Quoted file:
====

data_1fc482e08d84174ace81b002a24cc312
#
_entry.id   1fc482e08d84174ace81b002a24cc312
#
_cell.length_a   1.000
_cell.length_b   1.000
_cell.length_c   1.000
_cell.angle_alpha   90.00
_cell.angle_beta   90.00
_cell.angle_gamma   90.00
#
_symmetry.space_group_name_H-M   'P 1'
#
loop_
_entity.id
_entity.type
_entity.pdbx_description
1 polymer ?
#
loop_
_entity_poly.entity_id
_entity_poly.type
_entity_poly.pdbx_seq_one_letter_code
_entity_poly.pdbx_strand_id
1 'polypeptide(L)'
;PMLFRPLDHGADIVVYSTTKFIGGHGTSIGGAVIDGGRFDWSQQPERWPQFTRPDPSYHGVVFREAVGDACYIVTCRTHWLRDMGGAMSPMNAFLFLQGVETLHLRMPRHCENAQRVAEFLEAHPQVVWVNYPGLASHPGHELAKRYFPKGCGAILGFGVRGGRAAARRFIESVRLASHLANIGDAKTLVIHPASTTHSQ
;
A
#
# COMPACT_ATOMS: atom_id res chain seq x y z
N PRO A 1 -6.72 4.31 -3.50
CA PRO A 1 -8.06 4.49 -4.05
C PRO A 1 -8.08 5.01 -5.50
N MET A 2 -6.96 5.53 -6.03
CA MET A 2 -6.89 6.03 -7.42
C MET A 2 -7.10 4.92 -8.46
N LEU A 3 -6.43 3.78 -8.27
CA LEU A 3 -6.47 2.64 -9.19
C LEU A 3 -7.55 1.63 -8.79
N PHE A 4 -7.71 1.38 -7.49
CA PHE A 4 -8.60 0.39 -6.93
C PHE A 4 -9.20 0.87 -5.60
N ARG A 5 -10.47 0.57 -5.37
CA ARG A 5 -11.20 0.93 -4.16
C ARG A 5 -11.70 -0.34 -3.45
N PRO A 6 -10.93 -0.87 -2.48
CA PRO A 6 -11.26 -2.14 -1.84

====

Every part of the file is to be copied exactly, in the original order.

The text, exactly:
data_1fc482e08d84174ace81b002a24cc312
#
_entry.id   1fc482e08d84174ace81b002a24cc312
#
_cell.length_a   1.000
_cell.length_b   1.000
_cell.length_c   1.000
_cell.angle_alpha   90.00
_cell.angle_beta   90.00
_cell.angle_gamma   90.00
#
_symmetry.space_group_name_H-M   'P 1'
#
loop_
_entity.id
_entity.type
_entity.pdbx_description
1 polymer ?
#
loop_
_entity_poly.entity_id
_entity_poly.type
_entity_poly.pdbx_seq_one_letter_code
_entity_poly.pdbx_strand_id
1 'polypeptide(L)'
;PMLFRPLDHGADIVVYSTTKFIGGHGTSIGGAVIDGGRFDWSQQPERWPQFTRPDPSYHGVVFREAVGDACYIVTCRTHWLRDMGGAMSPMNAFLFLQGVETLHLRMPRHCENAQRVAEFLEAHPQVVWVNYPGLASHPGHELAKRYFPKGCGAILGFGVRGGRAAARRFIESVRLASHLANIGDAKTLVIHPASTTHSQ
;
A
#
# COMPACT_ATOMS: atom_id res chain seq x y z
N PRO A 1 -6.72 4.31 -3.50
CA PRO A 1 -8.06 4.49 -4.05
C PRO A 1 -8.08 5.01 -5.50
N MET A 2 -6.96 5.53 -6.03
CA MET A 2 -6.89 6.03 -7.42
C MET A 2 -7.10 4.92 -8.46
N LEU A 3 -6.43 3.78 -8.27
CA LEU A 3 -6.47 2.64 -9.19
C LEU A 3 -7.55 1.63 -8.79
N PHE A 4 -7.71 1.38 -7.49
CA PHE A 4 -8.60 0.39 -6.93
C PHE A 4 -9.20 0.87 -5.60
N ARG A 5 -10.47 0.57 -5.37
CA ARG A 5 -11.20 0.93 -4.16
C ARG A 5 -11.70 -0.34 -3.45
N PRO A 6 -10.93 -0.87 -2.48
CA PRO A 6 -11.26 -2.14 -1.84